By Stan Walker
As Caribbean Americans get ready to celebrate yet another Christmas away from the land of their birth, although many have spent almost a quarter of a century or more away from home, the yuletide season, more so than any other time of the year brings back many memories. Most of them are referring to a Caribbean Christmas of the 1950s and 1960s, but the memories rush in as if the events in their lives had occurred last night.
Although the Jamaica that I grew up in does not exist anymore, there are many changes that are taking place in the island, some have caused many to conclude that the Christmas lesson of peace, love, and goodwill to all men has unfortunately been lost. To most Jamaicans regardless where they may be, when it comes to Christmas, there is still no place like home. However, for those who cannot return home, it is a time of deep nostalgia.
I asked a few people about their special memories of Christmas back home. Interestingly, the recollections were similar. Foremost was the feeling of togetherness. It started with the gentle “Christmas breeze” that begins to cool the air in late November. A friend, said: “There are special recollections acquired from going house to house, visiting families, friends and colleagues, eating, drinking, and having fun. And although we still enjoy our Jamaican food right here in the United States, there is nothing like the variety of dishes, the sorrel, the cakes, the puddings, and more that we usually enjoyed at home during this special time of year.”
A friend of mine, who is planning to spend the Christmas holidays back home in Jamaica, said that although he has lived in the United States for many years and has grown accustomed to the atmosphere, the Jamaican Christmas celebrations never leave his mind.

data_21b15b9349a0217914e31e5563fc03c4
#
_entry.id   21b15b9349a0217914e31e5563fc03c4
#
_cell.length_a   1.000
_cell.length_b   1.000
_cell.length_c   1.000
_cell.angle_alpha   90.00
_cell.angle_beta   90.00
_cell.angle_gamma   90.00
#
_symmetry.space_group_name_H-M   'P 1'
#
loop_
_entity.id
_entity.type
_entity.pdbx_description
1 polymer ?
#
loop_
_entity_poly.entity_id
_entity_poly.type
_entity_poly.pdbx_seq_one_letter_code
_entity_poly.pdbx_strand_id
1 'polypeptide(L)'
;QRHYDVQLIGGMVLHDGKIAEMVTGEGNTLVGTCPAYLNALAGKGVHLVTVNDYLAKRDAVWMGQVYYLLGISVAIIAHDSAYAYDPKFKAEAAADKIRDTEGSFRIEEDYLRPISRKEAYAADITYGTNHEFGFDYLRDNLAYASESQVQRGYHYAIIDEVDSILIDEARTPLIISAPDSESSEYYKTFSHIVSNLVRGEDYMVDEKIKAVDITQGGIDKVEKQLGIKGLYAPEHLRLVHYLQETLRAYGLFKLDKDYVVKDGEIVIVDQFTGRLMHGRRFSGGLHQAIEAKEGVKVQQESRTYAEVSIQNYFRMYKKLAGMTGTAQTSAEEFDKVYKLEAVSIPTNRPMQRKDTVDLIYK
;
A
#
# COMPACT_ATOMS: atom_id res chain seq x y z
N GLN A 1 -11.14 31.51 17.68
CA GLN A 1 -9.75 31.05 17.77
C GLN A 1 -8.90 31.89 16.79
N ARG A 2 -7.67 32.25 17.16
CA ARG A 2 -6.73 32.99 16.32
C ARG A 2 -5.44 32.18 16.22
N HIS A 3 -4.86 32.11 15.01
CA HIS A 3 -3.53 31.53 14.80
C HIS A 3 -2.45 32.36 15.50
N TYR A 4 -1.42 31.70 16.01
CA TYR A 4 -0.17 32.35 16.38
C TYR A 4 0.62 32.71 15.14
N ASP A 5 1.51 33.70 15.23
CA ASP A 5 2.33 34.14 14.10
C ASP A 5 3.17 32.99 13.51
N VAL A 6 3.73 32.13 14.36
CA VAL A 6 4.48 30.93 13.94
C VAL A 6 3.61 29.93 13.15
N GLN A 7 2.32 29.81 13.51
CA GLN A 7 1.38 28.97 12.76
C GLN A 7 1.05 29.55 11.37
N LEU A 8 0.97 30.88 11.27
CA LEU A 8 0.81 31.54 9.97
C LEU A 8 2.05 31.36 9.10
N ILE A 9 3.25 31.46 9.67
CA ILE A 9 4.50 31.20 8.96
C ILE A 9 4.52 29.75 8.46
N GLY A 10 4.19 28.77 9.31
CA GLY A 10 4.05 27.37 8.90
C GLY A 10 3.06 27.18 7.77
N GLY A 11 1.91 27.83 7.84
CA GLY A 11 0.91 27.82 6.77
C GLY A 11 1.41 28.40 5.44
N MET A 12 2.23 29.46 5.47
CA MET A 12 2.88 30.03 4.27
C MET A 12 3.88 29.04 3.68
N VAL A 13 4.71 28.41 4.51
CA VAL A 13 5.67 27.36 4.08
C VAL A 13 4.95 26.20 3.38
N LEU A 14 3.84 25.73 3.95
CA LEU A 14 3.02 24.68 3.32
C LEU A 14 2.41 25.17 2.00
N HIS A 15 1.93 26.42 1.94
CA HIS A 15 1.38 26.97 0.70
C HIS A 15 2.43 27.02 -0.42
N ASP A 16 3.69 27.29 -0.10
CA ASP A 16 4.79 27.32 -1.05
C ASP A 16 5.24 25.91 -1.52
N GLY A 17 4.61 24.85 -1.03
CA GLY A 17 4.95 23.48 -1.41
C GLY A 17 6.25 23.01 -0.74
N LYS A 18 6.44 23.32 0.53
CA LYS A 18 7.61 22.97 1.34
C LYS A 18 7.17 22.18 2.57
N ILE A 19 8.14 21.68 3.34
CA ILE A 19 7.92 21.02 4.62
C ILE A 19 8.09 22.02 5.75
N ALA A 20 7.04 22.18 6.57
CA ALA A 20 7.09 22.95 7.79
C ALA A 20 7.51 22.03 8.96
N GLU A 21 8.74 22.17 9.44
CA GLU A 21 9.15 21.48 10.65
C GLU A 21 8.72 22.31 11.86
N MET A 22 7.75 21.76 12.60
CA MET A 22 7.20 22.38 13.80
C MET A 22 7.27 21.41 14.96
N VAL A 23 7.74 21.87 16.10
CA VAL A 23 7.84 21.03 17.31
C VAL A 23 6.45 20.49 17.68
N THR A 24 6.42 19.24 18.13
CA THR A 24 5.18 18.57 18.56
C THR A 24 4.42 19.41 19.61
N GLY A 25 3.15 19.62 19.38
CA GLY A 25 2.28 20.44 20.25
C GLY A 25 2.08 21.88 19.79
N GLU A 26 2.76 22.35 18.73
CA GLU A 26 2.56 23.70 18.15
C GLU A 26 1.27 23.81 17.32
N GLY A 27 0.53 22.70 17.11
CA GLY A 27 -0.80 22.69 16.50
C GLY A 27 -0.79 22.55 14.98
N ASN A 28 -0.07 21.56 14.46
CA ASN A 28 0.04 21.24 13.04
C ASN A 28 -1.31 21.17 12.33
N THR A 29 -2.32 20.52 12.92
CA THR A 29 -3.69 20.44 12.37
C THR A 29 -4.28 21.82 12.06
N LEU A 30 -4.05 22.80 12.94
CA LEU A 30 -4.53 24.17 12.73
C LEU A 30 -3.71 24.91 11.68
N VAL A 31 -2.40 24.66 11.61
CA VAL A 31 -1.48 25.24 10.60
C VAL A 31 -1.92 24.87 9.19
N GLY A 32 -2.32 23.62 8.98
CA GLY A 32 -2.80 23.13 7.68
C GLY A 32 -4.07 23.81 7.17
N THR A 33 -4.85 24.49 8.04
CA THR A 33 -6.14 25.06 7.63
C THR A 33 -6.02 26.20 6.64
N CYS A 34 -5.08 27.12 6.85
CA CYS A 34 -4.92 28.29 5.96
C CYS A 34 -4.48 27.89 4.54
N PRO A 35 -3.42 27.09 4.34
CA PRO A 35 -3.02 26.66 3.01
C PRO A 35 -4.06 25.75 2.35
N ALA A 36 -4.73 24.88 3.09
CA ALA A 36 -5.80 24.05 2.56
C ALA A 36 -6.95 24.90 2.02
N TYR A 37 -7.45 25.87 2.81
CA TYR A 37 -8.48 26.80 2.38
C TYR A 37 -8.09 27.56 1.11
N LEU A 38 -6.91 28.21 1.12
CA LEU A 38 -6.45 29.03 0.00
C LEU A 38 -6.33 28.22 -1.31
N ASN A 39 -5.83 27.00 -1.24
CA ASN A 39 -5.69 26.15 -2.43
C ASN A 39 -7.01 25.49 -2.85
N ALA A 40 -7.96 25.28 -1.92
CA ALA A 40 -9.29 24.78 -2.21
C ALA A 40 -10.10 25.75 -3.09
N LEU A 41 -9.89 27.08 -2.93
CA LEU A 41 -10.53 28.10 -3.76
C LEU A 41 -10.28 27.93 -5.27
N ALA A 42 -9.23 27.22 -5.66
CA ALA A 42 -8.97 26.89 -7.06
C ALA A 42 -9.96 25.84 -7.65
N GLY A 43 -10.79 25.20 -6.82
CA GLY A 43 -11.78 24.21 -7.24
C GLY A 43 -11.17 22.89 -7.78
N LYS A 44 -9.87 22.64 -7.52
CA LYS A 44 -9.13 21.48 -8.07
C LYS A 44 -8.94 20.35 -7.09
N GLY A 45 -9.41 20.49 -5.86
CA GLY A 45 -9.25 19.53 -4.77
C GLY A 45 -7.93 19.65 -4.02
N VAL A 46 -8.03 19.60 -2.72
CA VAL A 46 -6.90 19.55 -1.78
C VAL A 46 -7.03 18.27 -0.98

What he misses most about a Jamaican Christmas, he said, is the feeling of the season, the preparations, the food, the mingling with close relatives, friends, and the Christmas music, which hits you everywhere you turn, whether it is on the radio or being played loudly by the sound systems, or a neighbor who is letting you know that he/she has gotten in the mood. “Even the food that is prepared for the celebrations, for some reason tastes better than the same food that you prepare over here,” he said.
“In some cases, over here we live far from one another that we have to visit by phone. In Jamaica all we had to do was just show up,” he said.
“This is not the first time that I am going home for Christmas,” he said. “My previous visits have helped to reinforce my belief that it’s better to spend the holiday in Jamaica rather than here in the cold. Growing up in Jamaica meant a time for family and a big feast for the traditional Christmas dinner. You can’t help but think about Christmas without the snow, the cold, and the coats. You can’t help thinking about Christmas in Jamaica.”
Although Christmas in Jamaica may be somewhat different now from what we have as our special memories, my hope is whether we are at home or abroad, we’ll put our hearts into making more good memories and keep alive the ones that make our celebration unique. Have yourself a peaceful, merry Christmas!